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Belmont’s Swift Society Looks to Fill a Blank Space on Campus 


Photo by Abby Thomas

 Belmont University Swifties can rejoice because the BU Swift Society just launched on campus as a student organization dedicated to celebrating Taylor Swift and serving the Nashville community. 

 

One of Swift’s priorities throughout her career has been philanthropy, and the BU Swift Society plans to implement that drive for service in their future plans.  

 

Coming off the heat of The Eras Tour, Swift has reached an even higher level of stardom, making her one of the most recognizable people in the world.  

 

It’s only fitting that Belmont, nationally recognized for its distinctive music programs, celebrates her. 

 

Girls can sometimes be ridiculed for the traditionally “girly” things they love, like music or celebrities. 

 

BU Swift Society co-presidents, freshmen Kassidy Shupp and Ryleigh Jenkins, hope to bring Belmont Swifties together and create a space where nobody feels judged for what they love. 

 

“We just want to make a community that's fun, that's engaging and that we could clown about Taylor Swift,” Shupp said.  

 

Jenkins is especially excited about the community they will create and future events. 

 

“It's important that everyone finds a place where they can belong,” Jenkins said. “Since so many people love Taylor Swift, this is a good place for people to know that they can come, be safe and just feel loved.” 

 

Alongside the creation of this community, they have plans to dedicate their group to working alongside local charities. 

 

“Taylor has always been really prominent in her philanthropy efforts, and we want to embody that. Both as Taylor Swift's fans and as members of the Belmont and Nashville communities,” Shupp said. 

 

Swift’s acts of service include a $1 million donation to the Middle Tennessee Emergency Response Fund after Nashville was hit with tornadoes in March 2020, generous donations to foodbanks in cities The Eras Tour visited and contributions to foundations like the Joyful Heart Foundation and the African Parks Foundation of America. 

 

Shupp and Jenkins hope to emulate Swift’s passion with fundraising events, volunteering and potentially an auction. 

 

The growth of Swift’s philanthropy has followed the ascension of her career.  

 

Natalie Peterson, admissions coordinator of the Curb College and faculty advisor of the club, recognized a surge in the number of Swifties.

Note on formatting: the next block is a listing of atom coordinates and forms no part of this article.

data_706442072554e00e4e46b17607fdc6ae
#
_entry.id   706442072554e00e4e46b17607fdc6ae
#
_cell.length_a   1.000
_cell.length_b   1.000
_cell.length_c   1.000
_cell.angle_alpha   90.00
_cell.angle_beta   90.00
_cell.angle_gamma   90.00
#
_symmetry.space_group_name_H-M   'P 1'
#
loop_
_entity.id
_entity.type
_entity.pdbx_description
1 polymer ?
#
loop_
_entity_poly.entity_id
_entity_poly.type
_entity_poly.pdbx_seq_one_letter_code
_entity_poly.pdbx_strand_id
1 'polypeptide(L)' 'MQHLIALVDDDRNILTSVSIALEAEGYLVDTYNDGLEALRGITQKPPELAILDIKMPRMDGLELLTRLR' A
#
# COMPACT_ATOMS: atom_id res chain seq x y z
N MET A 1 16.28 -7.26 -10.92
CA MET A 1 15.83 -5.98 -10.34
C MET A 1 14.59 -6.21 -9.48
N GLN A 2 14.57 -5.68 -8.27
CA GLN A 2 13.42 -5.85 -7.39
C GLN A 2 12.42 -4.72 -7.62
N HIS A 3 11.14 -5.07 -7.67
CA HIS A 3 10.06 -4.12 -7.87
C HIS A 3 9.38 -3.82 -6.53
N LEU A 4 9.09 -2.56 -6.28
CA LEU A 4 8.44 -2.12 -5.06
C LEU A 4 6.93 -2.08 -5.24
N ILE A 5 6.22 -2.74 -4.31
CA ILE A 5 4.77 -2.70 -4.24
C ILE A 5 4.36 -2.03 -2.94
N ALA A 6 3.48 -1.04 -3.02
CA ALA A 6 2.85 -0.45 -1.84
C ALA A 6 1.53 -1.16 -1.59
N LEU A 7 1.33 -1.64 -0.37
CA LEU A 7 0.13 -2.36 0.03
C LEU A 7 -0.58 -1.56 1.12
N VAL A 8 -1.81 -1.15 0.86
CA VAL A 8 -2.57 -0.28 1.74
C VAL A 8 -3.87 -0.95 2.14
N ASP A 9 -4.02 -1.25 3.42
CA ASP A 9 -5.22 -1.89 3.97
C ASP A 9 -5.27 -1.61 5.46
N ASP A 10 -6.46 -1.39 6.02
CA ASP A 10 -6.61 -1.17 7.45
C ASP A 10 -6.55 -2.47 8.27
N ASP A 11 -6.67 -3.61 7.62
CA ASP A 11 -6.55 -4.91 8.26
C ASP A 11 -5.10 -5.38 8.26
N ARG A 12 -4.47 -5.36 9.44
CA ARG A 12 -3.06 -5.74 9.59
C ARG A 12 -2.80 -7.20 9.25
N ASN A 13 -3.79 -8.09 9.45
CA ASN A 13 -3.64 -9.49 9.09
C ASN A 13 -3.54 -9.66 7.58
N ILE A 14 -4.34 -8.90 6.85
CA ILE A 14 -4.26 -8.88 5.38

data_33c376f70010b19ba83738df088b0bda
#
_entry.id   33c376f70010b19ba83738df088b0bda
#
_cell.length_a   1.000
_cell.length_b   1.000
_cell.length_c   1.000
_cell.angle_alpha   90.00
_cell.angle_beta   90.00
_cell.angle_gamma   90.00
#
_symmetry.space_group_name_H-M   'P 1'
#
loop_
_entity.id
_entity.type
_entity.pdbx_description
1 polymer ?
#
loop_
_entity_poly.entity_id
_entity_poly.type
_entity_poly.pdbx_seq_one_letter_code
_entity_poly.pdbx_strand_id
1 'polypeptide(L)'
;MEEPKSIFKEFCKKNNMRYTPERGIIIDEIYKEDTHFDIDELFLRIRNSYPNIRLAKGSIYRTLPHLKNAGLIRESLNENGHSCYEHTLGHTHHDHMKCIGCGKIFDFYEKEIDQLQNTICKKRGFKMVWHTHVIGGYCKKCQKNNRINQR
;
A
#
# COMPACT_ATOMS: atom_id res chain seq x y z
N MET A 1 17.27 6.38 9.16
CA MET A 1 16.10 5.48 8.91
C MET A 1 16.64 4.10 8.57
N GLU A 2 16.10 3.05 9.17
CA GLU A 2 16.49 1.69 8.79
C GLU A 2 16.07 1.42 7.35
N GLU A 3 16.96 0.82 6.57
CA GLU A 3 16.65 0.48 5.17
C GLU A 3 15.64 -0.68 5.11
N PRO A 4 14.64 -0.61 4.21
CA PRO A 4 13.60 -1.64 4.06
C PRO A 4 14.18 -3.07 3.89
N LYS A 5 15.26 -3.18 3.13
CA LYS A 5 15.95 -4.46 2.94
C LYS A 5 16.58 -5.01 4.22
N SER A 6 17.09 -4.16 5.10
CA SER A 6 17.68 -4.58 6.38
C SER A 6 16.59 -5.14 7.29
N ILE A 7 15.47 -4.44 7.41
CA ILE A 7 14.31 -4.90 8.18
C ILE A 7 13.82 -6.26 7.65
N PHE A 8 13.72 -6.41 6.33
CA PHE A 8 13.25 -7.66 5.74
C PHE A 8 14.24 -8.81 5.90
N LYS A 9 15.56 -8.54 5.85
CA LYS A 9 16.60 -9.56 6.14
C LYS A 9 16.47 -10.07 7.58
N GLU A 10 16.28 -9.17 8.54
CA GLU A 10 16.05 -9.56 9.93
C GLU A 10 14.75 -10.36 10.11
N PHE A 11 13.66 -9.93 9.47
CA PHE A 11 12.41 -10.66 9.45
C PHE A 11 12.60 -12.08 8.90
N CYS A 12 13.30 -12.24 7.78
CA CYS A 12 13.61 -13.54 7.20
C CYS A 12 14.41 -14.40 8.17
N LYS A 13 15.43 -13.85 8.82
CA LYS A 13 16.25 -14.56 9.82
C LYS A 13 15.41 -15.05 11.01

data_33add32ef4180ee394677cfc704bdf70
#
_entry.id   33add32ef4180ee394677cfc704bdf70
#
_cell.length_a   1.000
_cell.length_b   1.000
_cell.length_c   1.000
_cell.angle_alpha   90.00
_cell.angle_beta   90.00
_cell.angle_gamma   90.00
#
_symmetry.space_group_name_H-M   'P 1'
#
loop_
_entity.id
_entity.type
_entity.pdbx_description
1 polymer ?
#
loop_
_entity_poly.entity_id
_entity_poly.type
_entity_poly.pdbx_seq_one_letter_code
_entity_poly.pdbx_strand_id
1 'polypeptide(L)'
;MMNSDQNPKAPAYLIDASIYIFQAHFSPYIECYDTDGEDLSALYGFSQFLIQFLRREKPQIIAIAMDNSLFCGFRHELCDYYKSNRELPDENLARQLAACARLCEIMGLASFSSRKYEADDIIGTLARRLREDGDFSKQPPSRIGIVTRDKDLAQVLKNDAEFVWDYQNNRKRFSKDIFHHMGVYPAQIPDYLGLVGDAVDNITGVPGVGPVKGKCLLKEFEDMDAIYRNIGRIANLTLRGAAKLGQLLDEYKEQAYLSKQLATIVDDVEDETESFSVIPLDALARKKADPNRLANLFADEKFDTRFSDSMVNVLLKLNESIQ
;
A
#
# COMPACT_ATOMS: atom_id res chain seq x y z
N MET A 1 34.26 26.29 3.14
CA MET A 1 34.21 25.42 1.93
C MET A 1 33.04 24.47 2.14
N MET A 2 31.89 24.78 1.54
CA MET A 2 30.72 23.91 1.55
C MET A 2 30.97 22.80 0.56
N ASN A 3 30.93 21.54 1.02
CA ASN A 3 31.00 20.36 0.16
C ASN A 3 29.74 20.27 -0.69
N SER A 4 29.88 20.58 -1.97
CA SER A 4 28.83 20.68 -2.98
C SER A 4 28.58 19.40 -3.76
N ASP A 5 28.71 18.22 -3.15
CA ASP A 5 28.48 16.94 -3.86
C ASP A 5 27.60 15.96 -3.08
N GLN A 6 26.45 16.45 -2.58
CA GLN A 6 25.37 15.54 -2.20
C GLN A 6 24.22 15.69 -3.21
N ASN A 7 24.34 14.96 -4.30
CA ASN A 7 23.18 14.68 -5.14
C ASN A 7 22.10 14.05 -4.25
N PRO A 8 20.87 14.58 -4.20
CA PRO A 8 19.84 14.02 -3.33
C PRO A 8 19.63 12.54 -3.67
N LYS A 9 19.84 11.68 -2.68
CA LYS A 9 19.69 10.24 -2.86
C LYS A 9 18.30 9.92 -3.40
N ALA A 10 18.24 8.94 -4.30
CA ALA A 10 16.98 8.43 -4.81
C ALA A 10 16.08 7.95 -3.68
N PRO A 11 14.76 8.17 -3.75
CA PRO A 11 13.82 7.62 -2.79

“There has been a bit of a renaissance in terms of people feeling confident in their own fandoms, especially with how big of an influence Taylor has had over society,” Peterson said. 

 

Swift’s monumental career has seemed to only continue to grow. 

 

“She’s an anomaly,” associate professor Michael Sloane said. “There's a once-in-a-generation zeitgeist that becomes what she has become.” 

 

Sloane worked with Swift during her “Speak Now” tour, where he covered digital projects, meaning anything involving Swift’s website. 

 

“She’s an excellent businesswoman and CEO, while also being this amazing entertainer,” Sloane said. 

 

In the past two years, Swift has also shattered records.  

 

She is the most streamed female artist in Apple Music history, the first artist to hold all top 10 spots on the Billboard Hot 100, has the most wins for Album of the Year at the Grammy Awards and has the highest-grossing concert film of all time with “Taylor Swift: The Eras Tour,” a record previously held by Michael Jackson. 

 

While breaking records, she’s also boosted the American economy by $5.7 billion with her tour. 

 

Additionally, Swift’s ambition to re-record her first six albums has been transformative. 

 

“I know a couple of other artists are thinking of now re-recording their albums because of her,” sophomore Kamaria McGinn, club member, said. 

 

Regular club meetings will consist of games, listening parties and featured speakers. These speakers will have worked in the industry or even with Swift at one point in time. 

 

Shupp, Jenkins and Peterson hope this organization continues for years to come. 

 

“I hope it's something that's long standing. I think that there's traction for it,” Peterson said.  

 

Peterson said the world is in a “Taylor Swift renaissance.” 

 

Swifties are everywhere, and Shupp and Jenkins are determined to collect them all. 

 

“It's a very loving place. If you know one Taylor Swift song, if you know every single Taylor Swift song, you're gonna find a place that you belong within this club,” Jenkins said. 


This article was written by Abby Thomas

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